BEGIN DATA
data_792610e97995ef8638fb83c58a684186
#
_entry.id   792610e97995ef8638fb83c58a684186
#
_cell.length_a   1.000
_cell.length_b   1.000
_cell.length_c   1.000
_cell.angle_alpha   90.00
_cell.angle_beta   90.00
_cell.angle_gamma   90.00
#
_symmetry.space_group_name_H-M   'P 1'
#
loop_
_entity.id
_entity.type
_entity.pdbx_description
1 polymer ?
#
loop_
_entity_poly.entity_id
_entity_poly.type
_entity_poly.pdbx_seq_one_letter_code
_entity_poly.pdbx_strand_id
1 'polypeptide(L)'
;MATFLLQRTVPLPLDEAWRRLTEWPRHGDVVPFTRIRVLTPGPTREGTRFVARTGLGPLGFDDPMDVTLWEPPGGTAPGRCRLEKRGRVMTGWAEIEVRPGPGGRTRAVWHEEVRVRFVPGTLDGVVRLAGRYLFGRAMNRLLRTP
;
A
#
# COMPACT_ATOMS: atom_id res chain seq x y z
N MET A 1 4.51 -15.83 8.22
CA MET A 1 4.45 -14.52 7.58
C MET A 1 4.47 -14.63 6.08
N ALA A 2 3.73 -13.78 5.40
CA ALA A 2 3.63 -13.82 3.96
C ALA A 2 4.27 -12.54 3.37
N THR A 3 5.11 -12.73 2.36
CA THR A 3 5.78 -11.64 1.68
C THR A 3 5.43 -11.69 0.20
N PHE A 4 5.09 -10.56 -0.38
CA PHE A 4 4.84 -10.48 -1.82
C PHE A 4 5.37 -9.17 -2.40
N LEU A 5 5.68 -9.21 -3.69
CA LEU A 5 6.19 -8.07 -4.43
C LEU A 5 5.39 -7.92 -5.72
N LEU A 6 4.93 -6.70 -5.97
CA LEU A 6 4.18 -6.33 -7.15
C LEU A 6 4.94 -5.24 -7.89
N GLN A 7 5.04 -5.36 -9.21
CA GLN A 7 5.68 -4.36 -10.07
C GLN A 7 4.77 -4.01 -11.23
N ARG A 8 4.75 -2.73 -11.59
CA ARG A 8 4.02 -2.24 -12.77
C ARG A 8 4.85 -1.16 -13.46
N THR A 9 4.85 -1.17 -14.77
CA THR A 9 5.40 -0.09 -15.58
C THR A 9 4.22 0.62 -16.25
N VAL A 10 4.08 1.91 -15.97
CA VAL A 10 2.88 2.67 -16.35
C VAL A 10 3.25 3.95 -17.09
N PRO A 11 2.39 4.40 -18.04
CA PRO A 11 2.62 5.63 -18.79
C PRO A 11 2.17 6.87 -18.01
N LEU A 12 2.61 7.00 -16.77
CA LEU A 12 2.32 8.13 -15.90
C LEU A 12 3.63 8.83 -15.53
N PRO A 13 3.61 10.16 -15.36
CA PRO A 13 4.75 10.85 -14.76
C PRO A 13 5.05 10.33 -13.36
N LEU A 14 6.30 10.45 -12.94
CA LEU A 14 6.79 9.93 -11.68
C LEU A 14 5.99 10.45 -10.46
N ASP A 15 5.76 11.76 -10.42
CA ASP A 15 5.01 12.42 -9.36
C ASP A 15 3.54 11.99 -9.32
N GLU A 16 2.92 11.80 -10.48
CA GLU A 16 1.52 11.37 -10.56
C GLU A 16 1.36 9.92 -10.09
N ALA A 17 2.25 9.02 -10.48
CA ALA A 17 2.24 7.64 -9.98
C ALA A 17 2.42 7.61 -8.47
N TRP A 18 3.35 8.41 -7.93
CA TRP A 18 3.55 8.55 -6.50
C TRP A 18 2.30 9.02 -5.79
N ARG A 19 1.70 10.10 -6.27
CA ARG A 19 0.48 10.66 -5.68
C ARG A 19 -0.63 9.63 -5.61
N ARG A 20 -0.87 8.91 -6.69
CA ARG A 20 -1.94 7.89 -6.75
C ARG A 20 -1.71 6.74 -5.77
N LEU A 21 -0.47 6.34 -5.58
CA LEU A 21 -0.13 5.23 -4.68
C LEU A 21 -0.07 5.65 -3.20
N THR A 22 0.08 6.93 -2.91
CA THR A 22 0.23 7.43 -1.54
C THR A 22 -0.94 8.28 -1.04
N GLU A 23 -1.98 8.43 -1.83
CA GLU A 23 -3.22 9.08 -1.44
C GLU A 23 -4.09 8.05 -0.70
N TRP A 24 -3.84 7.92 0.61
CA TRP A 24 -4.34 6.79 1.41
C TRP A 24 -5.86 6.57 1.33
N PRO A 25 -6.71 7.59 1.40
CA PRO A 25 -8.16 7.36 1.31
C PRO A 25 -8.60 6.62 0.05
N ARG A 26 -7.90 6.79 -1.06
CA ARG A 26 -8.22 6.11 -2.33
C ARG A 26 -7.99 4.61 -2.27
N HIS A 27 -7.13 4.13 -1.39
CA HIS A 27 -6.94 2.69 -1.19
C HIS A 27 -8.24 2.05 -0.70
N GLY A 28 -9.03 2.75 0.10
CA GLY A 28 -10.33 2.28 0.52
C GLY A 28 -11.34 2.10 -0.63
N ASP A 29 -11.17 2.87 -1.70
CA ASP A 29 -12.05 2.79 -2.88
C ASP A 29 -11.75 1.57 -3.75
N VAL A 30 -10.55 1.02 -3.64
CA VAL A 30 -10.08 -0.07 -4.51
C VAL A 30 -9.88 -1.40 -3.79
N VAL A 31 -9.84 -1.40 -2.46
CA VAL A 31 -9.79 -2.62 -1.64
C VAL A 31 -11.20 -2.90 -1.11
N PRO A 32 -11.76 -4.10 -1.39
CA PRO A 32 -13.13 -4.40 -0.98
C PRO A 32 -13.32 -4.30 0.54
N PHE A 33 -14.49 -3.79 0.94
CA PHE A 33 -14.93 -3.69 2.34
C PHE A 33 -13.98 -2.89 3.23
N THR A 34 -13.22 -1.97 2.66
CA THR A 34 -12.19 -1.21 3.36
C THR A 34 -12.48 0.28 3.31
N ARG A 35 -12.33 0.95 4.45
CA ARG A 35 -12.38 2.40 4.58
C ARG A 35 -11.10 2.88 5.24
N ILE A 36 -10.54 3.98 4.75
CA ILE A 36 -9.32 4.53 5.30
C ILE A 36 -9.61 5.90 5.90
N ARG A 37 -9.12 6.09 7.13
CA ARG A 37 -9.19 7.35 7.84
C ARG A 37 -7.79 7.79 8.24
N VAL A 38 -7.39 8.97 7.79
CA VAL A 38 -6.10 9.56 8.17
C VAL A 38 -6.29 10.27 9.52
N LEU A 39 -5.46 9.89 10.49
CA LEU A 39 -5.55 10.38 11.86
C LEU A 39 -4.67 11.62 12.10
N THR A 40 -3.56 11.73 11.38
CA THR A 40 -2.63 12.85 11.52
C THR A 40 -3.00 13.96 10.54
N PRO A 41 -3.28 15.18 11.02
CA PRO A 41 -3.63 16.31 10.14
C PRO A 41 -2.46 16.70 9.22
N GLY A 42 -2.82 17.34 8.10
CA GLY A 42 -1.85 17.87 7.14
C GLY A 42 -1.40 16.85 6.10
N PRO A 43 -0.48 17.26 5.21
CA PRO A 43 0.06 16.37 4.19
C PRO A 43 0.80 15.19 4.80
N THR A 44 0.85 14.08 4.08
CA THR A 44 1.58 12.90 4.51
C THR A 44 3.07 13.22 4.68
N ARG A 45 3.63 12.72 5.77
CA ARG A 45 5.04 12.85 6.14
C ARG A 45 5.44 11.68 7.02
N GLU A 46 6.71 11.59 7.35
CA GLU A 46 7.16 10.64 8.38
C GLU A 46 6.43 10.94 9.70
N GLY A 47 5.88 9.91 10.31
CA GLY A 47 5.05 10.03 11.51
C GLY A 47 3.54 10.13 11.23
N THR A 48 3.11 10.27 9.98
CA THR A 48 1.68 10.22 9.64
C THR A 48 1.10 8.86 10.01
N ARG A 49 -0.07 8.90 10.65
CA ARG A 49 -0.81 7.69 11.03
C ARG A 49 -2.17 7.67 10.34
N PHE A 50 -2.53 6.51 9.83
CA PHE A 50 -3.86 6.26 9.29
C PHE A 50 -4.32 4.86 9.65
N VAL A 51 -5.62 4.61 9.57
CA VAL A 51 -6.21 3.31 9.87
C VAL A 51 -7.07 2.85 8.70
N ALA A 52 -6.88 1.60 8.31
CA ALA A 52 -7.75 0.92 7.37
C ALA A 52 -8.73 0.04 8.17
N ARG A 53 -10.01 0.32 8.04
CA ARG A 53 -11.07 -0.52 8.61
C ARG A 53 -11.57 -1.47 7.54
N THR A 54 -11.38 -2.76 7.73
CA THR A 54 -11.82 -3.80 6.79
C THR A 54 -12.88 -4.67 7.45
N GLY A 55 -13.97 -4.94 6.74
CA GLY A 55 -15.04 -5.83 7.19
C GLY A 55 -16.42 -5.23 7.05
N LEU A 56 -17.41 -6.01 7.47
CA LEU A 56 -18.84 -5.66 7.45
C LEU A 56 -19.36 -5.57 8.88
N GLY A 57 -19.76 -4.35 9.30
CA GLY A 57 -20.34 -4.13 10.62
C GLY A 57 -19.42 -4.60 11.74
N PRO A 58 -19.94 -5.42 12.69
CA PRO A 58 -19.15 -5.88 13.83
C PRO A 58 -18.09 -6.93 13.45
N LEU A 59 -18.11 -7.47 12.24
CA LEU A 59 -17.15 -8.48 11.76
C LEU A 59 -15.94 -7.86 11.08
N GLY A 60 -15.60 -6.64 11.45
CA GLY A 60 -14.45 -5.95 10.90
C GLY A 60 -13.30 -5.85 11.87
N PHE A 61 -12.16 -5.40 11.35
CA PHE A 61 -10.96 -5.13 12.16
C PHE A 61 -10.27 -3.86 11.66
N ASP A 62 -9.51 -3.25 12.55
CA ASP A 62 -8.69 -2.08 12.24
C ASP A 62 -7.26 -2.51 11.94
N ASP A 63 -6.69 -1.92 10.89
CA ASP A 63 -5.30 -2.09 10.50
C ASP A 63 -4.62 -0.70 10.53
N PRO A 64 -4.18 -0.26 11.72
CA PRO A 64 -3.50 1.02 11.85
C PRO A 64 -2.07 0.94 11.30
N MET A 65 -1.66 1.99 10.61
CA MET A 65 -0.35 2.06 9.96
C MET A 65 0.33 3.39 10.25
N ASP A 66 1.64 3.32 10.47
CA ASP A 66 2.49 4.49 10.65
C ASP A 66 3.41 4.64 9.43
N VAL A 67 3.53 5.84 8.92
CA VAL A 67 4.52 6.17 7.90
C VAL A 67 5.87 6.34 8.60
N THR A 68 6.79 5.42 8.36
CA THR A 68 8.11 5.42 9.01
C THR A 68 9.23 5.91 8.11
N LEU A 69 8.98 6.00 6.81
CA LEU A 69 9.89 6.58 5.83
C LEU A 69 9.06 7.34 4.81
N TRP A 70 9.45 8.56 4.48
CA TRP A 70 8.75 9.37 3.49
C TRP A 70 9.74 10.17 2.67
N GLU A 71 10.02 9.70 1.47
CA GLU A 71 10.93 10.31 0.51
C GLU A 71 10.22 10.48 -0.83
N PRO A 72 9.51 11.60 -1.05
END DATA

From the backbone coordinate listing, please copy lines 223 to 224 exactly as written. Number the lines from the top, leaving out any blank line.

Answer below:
N MET A 65 -1.66 1.99 10.61
CA MET A 65 -0.35 2.06 9.96